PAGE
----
The Bush Administration broke down this firewall to permit 417 White House officials, including Karl Rove and other political advisers, to have case-specific conversations with up to 42 Department officials, and then broke it down further so that it included Vice President Cheney’s Counsel David Addington. Attorney General Mukasey, true to his word at his confirmation hearing, rebuilt that firewall – to permit only the Attorney General, Deputy Attorney General, White House Counsel and Deputy White House Counsel to have initial contacts regarding criminal cases. This is a healthy and wise protection.

Finally, it appears that Attorney General Mukasey has taken grossly partisan considerations out of hiring of career staff, appointment of immigration judges, and selection for the Honors Program.

But all is not well, particularly not at the Office of Legal Counsel. As you know, OLC’s authority to determine the legality of Executive Branch actions gives it tremendous power. Its decisions are viewed to have the force of law; yet the office is subject to little (if any) oversight; there is limited transparency, particularly into its classified, secret opinions; and it is insulated from the healthy and illuminating play of separated powers of government.

As former OLC head Jack Goldsmith noted in his book The Terror Presidency, generations of OLC attorneys understood that danger and, in his words, “developed powerful cultural norms about the importance of providing the President with detached, apolitical legal advice, as if OLC were an independent court inside the executive branch.”

Thanks in part to Goldsmith but also from the OLC’s own deeds, we now know the degree to which those norms were trampled. I’m going to take a minute on this, because you’re lawyers and you should hear the case. One example is the infamous 2002 OLC torture memo, which defines torture thus:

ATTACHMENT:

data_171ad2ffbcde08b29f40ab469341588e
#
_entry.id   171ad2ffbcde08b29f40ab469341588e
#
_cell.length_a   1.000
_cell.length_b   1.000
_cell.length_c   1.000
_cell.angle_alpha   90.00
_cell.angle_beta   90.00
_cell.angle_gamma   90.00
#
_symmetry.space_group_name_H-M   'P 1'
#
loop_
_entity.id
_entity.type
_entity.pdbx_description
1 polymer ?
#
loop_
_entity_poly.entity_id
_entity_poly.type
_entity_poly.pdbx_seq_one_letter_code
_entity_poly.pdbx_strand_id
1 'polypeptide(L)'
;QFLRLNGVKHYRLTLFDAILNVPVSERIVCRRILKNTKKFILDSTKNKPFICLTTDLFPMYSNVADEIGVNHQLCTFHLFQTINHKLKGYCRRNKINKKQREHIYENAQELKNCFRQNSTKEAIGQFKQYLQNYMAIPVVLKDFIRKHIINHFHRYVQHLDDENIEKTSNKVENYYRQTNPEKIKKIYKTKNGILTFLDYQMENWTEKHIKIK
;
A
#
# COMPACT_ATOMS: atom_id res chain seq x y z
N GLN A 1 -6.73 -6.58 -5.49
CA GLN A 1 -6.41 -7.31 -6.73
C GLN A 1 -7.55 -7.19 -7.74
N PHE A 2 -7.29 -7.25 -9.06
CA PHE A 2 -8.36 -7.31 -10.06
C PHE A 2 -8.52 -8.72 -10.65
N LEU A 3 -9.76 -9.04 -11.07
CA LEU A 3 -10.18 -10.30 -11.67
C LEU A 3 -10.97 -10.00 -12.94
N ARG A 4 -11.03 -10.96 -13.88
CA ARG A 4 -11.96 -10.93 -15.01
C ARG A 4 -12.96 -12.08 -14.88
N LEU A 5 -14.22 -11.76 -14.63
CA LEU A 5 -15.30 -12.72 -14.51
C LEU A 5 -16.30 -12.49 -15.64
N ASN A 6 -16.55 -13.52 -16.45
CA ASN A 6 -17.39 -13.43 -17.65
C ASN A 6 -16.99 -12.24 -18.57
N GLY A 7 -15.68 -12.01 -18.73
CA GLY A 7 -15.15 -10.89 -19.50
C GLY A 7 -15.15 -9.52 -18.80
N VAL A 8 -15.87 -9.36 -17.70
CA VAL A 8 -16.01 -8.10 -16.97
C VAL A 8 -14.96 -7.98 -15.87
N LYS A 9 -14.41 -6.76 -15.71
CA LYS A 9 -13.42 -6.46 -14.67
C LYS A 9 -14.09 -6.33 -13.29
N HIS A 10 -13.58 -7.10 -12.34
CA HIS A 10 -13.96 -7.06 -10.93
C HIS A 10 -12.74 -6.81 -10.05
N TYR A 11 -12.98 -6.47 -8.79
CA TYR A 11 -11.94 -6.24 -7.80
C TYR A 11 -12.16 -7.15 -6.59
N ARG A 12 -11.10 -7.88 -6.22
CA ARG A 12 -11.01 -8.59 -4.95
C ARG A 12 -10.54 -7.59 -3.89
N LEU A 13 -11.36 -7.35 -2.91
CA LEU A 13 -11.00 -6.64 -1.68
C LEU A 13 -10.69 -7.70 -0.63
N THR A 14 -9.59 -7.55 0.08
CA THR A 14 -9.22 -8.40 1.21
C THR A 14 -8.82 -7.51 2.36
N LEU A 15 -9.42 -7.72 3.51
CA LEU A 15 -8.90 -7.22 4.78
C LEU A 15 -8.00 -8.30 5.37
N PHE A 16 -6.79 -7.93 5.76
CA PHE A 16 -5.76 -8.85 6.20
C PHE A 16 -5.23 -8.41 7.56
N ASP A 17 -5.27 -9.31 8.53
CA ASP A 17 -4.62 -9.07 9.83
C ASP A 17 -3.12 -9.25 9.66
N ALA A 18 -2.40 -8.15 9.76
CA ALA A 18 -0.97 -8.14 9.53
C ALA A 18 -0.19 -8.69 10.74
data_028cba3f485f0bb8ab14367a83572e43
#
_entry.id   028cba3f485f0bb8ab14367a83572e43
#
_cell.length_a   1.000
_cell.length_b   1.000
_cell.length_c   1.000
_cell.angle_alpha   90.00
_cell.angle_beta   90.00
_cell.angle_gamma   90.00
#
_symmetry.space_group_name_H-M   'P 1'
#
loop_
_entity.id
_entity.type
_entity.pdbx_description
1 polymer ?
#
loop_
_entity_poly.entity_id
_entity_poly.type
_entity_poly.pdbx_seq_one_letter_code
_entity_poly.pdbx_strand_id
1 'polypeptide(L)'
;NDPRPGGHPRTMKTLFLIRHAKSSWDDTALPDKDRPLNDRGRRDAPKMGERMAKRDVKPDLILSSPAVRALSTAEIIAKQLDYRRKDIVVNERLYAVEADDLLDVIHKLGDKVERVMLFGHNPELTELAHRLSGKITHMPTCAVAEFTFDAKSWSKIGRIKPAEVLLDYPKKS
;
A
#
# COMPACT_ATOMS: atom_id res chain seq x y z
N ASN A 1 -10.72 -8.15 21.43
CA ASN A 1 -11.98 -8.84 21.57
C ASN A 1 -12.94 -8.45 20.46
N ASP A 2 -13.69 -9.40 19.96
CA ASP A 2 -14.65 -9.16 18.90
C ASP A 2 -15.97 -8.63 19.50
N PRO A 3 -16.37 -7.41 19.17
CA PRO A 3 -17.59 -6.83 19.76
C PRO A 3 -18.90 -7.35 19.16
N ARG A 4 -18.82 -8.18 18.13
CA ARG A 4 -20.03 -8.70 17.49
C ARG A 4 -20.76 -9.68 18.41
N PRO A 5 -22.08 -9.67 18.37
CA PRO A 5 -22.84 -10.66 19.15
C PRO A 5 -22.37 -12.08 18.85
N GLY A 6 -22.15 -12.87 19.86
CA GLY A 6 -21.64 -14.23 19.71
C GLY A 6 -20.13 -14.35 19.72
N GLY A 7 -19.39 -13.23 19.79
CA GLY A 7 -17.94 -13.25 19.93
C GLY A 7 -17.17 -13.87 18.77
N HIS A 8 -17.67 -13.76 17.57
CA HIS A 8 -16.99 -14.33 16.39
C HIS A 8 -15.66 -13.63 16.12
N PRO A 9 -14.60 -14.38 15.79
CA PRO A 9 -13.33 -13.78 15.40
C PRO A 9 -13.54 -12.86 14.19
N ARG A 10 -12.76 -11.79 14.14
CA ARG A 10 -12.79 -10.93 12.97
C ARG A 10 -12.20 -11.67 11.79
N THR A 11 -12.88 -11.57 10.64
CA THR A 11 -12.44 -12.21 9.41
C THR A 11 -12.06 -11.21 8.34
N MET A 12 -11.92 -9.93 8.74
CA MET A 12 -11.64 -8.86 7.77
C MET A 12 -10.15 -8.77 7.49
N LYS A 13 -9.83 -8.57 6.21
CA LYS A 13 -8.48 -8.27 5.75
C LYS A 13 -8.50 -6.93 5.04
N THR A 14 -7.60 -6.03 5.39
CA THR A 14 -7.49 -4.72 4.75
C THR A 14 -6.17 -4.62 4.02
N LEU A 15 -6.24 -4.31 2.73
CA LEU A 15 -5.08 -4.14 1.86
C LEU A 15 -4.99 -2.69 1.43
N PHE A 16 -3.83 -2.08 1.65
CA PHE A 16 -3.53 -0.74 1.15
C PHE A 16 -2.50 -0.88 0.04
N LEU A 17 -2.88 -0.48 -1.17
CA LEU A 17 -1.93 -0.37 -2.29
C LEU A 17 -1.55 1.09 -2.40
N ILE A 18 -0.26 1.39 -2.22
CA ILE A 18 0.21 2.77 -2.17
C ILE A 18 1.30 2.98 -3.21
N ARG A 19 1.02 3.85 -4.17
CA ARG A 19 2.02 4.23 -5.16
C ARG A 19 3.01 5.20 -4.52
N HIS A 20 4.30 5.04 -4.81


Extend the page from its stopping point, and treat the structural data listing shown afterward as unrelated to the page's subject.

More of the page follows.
Physical pain amounting to torture must be equivalent in intensity to the pain accompanying serious physical injury, such as organ failure, impairment of bodily function, or even death.

As lawyers, let’s drill into this for a moment: Where does this definition come from? What was OLC’s source for the “organ failure, impairment of bodily function, or even death” language that they deemed to control our covert interrogators? You will find its source at 42 U.S.C. § 1395w-22. That, my friends, is a Medicare reimbursement statute.

OLC then used this definition to approve a coercive interrogation technique now regrettably familiar to us all, “water-boarding.” Water-boarding had a long and sordid history, never mentioned in OLC’s opinion; it was used by the Spanish Inquisition, by the Khmer Rouge in Cambodia, by the French in Algeria, by the Japanese in World War II, and by military dictators of Latin America. Senator John McCain, held captive for more than five years by the North Vietnamese, said of water-boarding: “It is not a complicated procedure. It is torture.”

The United States government long agreed. Americans, on behalf of military tribunals, initiated war crimes prosecutions against Japanese soldiers who water-boarded American aviators in World War II, charging them with torture.

The United States government itself brought a civil rights prosecution against a Texas sheriff who water-boarded prisoners. The government’s indictment in United States v. Lee charged that the defendants conspired to “subject prisoners to a suffocating ‘water torture’ ordeal in order to coerce confessions.” The sheriff and his deputies were convicted by a federal jury and the United States Court of Appeals for the Fifth Circuit affirmed. At sentencing, the presiding judge admonished the former sheriff that “[t]he operation down there would embarrass the dictator of a primitive country.”

The Fifth Circuit decision is reported at 744 F.2d 1124. A Westlaw or Lexis query for the term “water torture” brings it up. The technique is called “torture” no less than 12 times in the Circuit Court’s opinion. The Department of Justice itself brought the charges. The prosecuting Assistant U.S. Attorney is still in the Department. None of this, not the Lee decision, not the military tribunal prosecutions, not court-martial of U.S. soldiers in the Philippines, is mentioned in OLC’s opinion.

How is it that the Office of Legal Counsel, the elite legal conscience of the Department of Justice, completely missed all this? Particularly Lee: they found a faraway Medicare reimbursement statute, and missed their own prosecution?